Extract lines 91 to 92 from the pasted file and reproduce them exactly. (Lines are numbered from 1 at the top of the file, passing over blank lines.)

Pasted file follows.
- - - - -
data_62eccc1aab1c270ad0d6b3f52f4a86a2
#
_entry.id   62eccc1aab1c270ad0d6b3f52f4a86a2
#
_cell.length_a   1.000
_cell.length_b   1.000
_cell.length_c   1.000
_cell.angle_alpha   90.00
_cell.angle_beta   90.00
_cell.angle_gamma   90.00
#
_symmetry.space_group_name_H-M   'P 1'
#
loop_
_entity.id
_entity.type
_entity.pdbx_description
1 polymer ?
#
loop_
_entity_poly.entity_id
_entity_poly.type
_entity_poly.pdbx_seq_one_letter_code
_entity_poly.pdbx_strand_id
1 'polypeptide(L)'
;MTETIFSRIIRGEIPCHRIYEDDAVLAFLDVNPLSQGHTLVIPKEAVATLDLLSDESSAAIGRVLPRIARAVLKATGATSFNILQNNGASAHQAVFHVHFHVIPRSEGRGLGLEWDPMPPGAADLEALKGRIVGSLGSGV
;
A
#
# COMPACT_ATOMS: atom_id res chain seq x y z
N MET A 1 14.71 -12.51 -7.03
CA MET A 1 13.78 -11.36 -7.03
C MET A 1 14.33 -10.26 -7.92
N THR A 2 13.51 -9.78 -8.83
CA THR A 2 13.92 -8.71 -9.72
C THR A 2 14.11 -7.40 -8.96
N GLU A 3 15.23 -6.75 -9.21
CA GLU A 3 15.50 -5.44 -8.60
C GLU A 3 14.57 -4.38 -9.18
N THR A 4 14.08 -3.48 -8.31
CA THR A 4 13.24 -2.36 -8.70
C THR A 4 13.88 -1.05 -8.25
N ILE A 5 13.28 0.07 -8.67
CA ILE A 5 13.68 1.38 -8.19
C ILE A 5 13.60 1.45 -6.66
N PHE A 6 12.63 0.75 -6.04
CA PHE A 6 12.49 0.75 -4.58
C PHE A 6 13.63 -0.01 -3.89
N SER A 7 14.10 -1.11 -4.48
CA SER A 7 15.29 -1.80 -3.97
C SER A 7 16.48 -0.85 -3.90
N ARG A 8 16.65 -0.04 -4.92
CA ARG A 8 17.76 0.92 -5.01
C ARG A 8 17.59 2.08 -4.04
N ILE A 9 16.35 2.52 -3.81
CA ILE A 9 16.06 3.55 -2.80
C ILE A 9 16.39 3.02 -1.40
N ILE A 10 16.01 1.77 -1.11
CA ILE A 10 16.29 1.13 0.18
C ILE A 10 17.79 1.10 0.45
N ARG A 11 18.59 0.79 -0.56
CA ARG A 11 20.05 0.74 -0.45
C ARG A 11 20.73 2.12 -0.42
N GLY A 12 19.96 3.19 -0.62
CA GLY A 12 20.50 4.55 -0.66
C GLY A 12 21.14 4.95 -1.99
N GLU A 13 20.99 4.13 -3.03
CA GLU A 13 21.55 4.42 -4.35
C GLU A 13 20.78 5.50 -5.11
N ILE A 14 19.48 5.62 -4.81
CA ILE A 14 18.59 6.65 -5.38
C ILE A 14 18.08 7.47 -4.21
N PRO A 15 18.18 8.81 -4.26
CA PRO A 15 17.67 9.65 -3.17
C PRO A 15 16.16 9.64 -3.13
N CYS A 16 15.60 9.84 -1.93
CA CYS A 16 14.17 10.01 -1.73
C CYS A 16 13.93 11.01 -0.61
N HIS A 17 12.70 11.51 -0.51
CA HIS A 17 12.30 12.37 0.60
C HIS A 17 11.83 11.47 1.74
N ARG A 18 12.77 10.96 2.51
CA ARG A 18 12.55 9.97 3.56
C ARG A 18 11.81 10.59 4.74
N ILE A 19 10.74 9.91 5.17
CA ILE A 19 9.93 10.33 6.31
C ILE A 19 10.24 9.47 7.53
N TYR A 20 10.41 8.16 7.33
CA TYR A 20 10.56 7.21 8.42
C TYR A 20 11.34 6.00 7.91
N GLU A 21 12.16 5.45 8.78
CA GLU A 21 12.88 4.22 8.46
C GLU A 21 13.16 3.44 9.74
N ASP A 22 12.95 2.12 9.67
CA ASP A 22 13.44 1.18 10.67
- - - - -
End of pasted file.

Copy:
N GLU A 21 12.16 5.45 8.78
CA GLU A 21 12.88 4.22 8.46